Alexander Rossi hopes to dodge oncoming traffic in second Baja 1000

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One of the great viral videos of last year’s offseason was the sight of Alexander Rossi’s Honda Ridgeline off-road vehicle and its near head-on collision with a passenger SUV coming in the wrong direction of last year’s Baja 1000.

The video of the incident overshadowed an outstanding debut for Rossi in the SCORE OFF Road Desert race.

Rossi (pictured above on the right along with fellow driver Jeff Proctor) told NBCSports.com that driving down the same roads still used by passenger traffic is one of the unique challenges of the Baja 1000.

“The most demanding form of racing is IndyCar racing,” Rossi told NBC Sports.com. “But the big thing for me in the Baja 1000 is mentally being able to understand the terrain that is coming at you at 120 miles an hour in the dust and pedestrians and other cars, people and cattle that come along with this race.”

Rossi is becoming a modern-day Parnelli Jones, A.J. Foyt and Mario Andretti. He wants to race anything on wheels and win.

Since the 2019 NTT IndyCar Series season concluded with the Sept. 22 Firestone Grand Prix of Monterey, Rossi competed in the Bathurst 1000 in Australia on Oct. 13. Earlier this year, Rossi drove for Acura Team Penske in the Rolex 24 at Daytona and the Mobil 1 12 Hours of Sebring.

This weekend, the winner of the 100th Indianapolis 500 in 2016 and a perennial contender for the NTT IndyCar Series championship will compete in the Baja 1000 for the second straight year.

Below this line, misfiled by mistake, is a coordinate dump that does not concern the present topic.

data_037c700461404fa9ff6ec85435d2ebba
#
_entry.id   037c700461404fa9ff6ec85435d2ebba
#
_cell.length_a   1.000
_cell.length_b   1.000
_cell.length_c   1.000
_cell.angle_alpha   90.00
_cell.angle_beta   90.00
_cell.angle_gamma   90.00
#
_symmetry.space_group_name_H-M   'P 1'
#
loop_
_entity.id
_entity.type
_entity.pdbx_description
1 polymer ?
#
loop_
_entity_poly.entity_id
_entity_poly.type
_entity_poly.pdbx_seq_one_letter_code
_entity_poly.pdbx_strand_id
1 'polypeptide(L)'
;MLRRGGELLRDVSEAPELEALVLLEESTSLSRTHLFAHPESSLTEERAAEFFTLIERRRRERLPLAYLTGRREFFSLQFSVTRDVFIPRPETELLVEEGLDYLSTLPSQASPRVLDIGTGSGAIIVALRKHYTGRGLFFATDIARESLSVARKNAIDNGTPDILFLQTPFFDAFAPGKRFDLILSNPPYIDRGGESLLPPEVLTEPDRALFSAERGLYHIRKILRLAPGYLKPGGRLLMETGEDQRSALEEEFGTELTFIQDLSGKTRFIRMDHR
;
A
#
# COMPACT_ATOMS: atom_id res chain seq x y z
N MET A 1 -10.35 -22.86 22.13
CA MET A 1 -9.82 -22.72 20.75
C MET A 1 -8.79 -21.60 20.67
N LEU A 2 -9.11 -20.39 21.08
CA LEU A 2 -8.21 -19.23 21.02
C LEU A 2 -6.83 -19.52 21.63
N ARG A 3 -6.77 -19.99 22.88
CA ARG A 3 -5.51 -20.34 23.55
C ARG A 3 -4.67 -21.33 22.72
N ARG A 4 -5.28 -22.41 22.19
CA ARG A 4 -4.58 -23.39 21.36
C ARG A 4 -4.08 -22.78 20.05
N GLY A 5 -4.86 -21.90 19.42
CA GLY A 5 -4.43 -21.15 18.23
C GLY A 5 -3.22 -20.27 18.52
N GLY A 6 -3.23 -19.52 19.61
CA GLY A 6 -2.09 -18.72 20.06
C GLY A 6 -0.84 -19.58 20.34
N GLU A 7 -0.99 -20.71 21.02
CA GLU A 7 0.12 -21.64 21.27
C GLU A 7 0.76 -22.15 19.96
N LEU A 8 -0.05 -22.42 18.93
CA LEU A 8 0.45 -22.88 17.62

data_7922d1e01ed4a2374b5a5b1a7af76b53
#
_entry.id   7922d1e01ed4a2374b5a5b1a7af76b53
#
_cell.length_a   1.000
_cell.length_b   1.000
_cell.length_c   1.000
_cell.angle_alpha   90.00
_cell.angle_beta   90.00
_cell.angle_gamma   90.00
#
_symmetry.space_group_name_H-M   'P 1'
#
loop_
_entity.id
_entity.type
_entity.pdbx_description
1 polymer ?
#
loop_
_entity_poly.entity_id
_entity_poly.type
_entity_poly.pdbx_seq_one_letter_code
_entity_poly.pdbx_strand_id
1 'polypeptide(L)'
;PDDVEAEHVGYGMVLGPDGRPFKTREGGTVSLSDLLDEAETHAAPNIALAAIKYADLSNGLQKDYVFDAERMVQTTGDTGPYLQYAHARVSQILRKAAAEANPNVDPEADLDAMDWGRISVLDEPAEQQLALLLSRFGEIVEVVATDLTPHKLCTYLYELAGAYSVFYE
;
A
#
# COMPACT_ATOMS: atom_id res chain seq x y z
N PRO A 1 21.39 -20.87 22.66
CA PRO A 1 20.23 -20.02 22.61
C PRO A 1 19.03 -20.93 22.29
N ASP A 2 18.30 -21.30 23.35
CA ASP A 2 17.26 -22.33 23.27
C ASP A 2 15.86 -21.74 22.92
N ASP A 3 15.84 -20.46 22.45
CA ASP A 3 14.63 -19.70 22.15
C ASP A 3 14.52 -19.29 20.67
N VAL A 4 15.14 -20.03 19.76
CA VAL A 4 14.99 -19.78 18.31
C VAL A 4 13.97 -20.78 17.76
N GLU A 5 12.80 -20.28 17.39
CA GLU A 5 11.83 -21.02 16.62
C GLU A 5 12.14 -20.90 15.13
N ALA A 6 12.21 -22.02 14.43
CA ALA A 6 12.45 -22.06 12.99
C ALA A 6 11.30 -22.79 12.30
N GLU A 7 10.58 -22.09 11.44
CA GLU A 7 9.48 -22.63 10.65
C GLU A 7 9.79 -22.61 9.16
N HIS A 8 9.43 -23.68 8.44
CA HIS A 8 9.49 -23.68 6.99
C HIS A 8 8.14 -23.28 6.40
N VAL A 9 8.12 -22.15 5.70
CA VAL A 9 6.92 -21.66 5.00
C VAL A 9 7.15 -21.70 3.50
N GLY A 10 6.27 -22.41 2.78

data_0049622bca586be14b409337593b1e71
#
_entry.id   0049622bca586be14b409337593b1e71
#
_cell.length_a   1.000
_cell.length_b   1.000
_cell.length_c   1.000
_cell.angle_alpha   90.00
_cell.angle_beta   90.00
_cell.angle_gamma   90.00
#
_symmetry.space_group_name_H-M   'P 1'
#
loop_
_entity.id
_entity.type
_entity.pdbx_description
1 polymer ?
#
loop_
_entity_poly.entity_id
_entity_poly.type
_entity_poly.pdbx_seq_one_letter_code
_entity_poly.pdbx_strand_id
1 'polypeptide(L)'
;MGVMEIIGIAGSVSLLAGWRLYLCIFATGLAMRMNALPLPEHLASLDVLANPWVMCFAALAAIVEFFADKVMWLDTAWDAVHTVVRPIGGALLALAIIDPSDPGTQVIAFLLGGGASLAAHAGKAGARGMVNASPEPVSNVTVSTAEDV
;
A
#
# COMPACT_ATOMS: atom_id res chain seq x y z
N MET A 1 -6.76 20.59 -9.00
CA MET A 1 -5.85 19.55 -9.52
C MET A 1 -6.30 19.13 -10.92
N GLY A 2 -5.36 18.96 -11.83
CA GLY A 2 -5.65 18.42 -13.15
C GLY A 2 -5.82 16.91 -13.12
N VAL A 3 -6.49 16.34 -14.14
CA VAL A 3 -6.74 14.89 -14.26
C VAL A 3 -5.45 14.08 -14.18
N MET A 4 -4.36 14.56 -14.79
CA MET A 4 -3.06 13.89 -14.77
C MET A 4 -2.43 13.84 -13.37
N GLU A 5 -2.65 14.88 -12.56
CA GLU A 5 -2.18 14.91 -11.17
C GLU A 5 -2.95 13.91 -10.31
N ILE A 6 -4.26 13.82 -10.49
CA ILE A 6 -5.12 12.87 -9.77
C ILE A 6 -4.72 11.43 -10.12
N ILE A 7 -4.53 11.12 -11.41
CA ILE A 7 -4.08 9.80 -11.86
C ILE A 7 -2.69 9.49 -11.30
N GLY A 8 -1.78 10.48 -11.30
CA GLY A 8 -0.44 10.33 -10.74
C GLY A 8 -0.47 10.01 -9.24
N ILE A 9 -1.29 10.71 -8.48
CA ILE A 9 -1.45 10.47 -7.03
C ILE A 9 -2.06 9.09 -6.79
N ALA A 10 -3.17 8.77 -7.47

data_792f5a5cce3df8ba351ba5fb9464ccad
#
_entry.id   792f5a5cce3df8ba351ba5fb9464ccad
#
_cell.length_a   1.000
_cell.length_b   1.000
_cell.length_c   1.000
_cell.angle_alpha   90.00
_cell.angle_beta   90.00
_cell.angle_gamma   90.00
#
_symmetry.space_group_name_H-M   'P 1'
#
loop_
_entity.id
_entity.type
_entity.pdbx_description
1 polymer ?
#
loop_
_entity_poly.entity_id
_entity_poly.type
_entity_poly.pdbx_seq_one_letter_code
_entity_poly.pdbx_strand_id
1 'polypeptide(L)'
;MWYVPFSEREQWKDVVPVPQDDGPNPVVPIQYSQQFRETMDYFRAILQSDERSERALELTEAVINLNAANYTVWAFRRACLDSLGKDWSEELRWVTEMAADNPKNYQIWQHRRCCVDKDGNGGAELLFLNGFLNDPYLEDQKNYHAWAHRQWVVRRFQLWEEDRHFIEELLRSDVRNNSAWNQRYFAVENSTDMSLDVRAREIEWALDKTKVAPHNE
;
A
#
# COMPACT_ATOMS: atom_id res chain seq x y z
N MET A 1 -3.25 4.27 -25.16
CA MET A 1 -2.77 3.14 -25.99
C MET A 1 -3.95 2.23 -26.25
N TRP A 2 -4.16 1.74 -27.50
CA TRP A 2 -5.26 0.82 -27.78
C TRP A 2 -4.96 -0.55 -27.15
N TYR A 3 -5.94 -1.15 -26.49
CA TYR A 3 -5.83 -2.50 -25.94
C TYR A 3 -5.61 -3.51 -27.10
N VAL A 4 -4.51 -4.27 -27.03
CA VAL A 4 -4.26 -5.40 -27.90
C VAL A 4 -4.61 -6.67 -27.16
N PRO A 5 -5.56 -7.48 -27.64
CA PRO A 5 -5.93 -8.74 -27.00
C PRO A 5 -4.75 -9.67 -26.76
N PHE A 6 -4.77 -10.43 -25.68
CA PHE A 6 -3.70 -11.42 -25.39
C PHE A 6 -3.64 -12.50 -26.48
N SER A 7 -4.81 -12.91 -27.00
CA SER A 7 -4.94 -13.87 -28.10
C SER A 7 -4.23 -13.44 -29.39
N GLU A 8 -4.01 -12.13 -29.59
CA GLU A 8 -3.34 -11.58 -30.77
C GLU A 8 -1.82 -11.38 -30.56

Rossi will be driving for the Honda Ridgeline Racing team and is the sixth Indy 500 winner to compete in the Baja 1000.

Other Indy 500 winners who have raced in the SCORE Baja 1000 include Jones, the 1963 Indianapolis winner and a two-time Baja 1000 race winner (1971 72); fellow Honda IndyCar Series driver and Andretti Autosport teammate Ryan Hunter-Reay, the Indy winner in 2014; Rick Mears, who won the Indianapolis 500 four times, 1985 Indy 500 champion Danny Sullivan and 2004 Indy winner Buddy Rice.

NTT IndyCar season champions who have raced in the Baja 1000 include Mears, Hunter-Reay, Sebastien Bourdais, Jimmy Vasser and Paul Tracy.

Rossi has a better understanding of what to expect in this year’s Baja 1000 after last year’s rookie experience.

How valuable was last years’ experience?

“It’s hugely valuable,” Rossi said. “The course changes each year. There will be some elements that are the same, but it’s a new route from start to finish this year. That is why we go down a week early. We do pre-running in a similar type of vehicle and take course notes and analyze each individual section of the course, find the danger areas and what you need to do come race day.

“Ultimately, the biggest thing is having the knowledge of how to prepare for the race and what to expect once you roll off the starting line. That is something I will have going for me this year that I didn’t have last year.”

As an off-road rookie, Rossi acclimated to the demands of desert racing as the Jeff Proctor-led Honda Off-Road Racing Team finished second in Class 7. It was the fourth consecutive time the team finished first or second in the Ridgeline Baja Race Truck at the Baja 1000.

“I don’t know that I can pinpoint any highlights other than just the whole experience,” Rossi said of last years’ experience. “The whole week and a half I had down there in 2018 was phenomenal. The team made me feel part of the family from Day One. I just love driving a desert truck through Baja California. It’s an experience unlike any other.